Lead line- When a rider is kept on a lead and a handler moves with them around the ring holding the lead.
Trail class- a trail class is a pattern class full of obstacles (ground poles, mailbox, bridge, etc.) that the horse and rider must master in the order that the pattern calls for.
Trail riding- A relaxing ride on a trail through the woods, along the road or through a field where the horse and rider may find natural obstacles they must tackle.
Competitive trail - A type of riding where the horse and rider advance skills needed for trail riding. They compete by following a pre-determined trail full of natural obstacles all while trying to complete them with speed and effectiveness. It is important that their horse is healthy and strong and can pass vet checks along the way.
Gait- The pattern of movement of the legs during motion; horses have natural gaits such as walk, trot, canter, gallop pace and back and there are many variations of each.
Lunge – Used to warm up a horse. The handler has the horse on a long lead and has the horse move around them in a circle at the requested gait (walk, trot or canter).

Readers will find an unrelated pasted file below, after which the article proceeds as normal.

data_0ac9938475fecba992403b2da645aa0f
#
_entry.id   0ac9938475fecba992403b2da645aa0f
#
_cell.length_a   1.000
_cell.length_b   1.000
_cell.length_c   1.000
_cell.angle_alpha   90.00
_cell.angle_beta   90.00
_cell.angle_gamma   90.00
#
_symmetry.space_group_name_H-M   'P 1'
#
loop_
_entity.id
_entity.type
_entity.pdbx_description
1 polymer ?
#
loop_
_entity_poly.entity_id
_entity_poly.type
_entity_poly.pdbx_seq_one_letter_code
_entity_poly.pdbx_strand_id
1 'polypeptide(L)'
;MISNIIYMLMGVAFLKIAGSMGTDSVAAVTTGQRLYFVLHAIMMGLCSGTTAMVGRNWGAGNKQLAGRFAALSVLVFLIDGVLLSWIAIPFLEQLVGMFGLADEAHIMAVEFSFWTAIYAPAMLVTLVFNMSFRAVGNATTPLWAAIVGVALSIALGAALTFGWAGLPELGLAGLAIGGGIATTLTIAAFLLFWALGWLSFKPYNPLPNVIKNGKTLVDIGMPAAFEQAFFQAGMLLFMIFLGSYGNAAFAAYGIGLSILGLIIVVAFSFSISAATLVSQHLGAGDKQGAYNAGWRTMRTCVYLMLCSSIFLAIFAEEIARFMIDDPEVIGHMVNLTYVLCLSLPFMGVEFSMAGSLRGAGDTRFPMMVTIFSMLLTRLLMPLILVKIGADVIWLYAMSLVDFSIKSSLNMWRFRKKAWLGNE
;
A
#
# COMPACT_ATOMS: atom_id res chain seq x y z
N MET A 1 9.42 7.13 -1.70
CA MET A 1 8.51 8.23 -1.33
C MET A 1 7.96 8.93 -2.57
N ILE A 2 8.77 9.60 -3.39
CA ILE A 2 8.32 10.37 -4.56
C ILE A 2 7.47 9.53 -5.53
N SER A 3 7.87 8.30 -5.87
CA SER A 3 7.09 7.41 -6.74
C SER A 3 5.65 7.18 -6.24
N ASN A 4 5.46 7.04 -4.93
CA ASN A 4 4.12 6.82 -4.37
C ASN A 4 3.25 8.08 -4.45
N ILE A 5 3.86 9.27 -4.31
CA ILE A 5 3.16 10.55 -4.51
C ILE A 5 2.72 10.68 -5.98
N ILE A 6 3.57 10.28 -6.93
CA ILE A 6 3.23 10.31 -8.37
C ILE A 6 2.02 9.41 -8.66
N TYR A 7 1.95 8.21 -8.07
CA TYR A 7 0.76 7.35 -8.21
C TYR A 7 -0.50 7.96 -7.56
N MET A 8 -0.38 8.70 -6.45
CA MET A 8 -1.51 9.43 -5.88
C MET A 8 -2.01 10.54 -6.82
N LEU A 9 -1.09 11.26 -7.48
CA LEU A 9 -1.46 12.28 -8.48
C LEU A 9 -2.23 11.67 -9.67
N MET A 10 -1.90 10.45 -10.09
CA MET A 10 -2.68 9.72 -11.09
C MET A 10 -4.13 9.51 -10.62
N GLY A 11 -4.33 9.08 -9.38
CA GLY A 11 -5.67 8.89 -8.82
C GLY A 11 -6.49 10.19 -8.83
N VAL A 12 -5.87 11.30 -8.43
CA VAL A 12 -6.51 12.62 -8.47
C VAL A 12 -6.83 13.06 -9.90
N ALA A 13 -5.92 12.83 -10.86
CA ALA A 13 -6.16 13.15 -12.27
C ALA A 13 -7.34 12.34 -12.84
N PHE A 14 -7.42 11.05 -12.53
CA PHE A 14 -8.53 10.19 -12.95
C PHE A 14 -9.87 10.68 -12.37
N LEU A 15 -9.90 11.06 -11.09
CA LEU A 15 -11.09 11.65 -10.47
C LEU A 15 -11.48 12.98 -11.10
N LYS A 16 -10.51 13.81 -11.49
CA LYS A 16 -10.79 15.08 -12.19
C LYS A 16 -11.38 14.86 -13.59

Long line - A cross between traditional lunging and ground driving where the handler has the horse move around them in a circle, but uses two long lines to simulate the cues given through the reins while working under saddle.
Understanding the above terms and the terms in Part 2 and 3 of this article could give a person more confidence, making them more successful when they put their foot in that saddle the next time. Horses love to feel the confidence of their rider, even if the rider doesn’t know what they are doing. In addition, a rider should never be afraid to ask the instructor for clarification when they don’t understand what they are supposed to do. It is better to explain something in more detail to the rider, rather than have the rider ask an incorrect cue causing frustration for the rider, instructor and especially the horse.